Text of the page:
As a sportsperson, your learning never stops. There never comes a time when you can say, “Okay, I know it all and from this point on, there is nothing for me to know”. If you feel that way, there is definitely something wrong somewhere. However, there are some mistakes, beginners are more likely to make than experts in a particular sport. When it comes to tennis, the list of these mistakes is long and here, we have tried to compile one.
Running to the ball at wrong pace
It is said that in tennis, you should run to the ball and bounce. The attempt is to try and stay behind the ball so that when you hit it, it’s out in front of you. In other words, you have to run to the ball in a way that you remain behind it and the bounce makes it fall in front of you so that you can move into the court when striking it. Tennis is all about timing and by running to the bounce, you are wasting your own time and making it difficult to ensure a good contact point. How far you should stay will greatly depend on pace, height, direction, and spin of the ball.
Swinging from the elbow or wrist instead of shoulders
The swing should always start from the shoulders as swinging from the elbow or wrists can never lead to any decent amount of pace on the ball and you are also highly likely of putting them at risk of injury. Sure, use your wrists and even elbow but shots should not originate from these places. Most common injuries that can happen due to swinging from these places are tennis elbow and wrist sprains.
Beginners coming to coaching lessons with an unsuitable racquet is a common phenomenon. Some racquets are too heavy, some are too old or have lost all string tension. Other poor choices that players make include wrong shoes and ill-fitted clothing. Like a bad carpenter blames his tools, we can apply this to beginner tennis players too.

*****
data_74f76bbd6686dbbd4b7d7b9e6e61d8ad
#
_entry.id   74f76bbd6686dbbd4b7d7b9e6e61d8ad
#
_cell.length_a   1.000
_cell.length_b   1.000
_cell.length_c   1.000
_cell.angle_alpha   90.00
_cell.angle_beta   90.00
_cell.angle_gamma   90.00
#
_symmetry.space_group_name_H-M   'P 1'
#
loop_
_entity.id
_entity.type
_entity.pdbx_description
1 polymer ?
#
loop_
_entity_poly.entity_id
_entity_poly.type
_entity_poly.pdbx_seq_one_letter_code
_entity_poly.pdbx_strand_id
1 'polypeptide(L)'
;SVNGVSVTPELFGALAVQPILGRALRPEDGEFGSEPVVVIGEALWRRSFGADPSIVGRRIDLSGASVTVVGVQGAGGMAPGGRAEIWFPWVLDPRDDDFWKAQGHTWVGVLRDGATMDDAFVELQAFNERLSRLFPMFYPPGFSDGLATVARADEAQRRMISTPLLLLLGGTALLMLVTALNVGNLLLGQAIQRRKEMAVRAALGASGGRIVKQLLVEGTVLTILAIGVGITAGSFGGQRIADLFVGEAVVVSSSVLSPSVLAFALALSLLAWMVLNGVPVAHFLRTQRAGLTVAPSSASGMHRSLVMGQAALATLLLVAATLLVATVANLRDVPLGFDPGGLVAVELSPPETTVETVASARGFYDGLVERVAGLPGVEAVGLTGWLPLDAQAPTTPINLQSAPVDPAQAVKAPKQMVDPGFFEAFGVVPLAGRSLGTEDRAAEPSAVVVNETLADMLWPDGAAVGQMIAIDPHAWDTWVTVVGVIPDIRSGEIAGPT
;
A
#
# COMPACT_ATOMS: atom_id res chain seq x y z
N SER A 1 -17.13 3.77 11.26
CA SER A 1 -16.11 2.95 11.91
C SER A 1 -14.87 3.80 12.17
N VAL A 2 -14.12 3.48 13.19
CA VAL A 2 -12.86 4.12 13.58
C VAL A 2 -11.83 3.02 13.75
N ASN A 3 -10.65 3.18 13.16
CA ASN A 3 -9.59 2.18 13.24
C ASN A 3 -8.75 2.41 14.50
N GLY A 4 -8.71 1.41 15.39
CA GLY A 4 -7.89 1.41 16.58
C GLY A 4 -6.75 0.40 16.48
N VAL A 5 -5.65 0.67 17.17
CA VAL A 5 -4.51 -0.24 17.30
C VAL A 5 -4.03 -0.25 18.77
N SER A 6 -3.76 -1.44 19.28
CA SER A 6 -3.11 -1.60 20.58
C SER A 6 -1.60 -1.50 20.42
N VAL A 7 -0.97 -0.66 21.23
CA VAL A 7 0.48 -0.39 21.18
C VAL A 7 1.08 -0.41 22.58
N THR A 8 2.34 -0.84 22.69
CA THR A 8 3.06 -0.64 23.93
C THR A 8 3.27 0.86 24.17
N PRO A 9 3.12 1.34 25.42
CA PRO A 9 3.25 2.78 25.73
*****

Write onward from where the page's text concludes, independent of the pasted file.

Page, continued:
Bad body shape
The secret of tennis is the balance. Without proper balance, you will still be able to hit your shot but you won’t be able to control it or hit with proper pace. In order to get a good balance, you need to widen both your legs, bend your knees and outstretch your non-playing arm. Using all three actions, your consistency of shot will improve and your speed on the ball will increase. Preparing early and especially for the run is also very important.
Power does not mean technique
Now, this is a mistake not exclusive to beginners. Even players with a good few years of playing under their belts falter when it comes to this. There is always one player on the court who thinks that the harder they hit, the better they are. And the opponent stands on the opposite side of the court, waiting patiently to return a ball, but the player is hitting it anywhere and everywhere, often out of court as well.
Yes, professional players like Djokovic and Nadal hit the ball hard but they also have technique and control and wait for the right moment before they go for the winner. Many beginners seem to think that power equals technique, but it’s actually the opposite. Aim to get your technique correct before anything else, build some consistency with your shot making and then power will follow automatically.
Quick to quit
Patience is a virtue you have to cultivate for any sport and it is a crucial part of becoming a tennis player. Most beginners want to see quick results and are ready to quit soon after starting as they don’t feel they are making noticeable or significant progress in terms of winning tournaments etc. This is a very common feeling among beginners, but it is important to see beyond these initial frustrations and focus on the game. Progress in tennis is incremental and is found by players who are willing to persevere.
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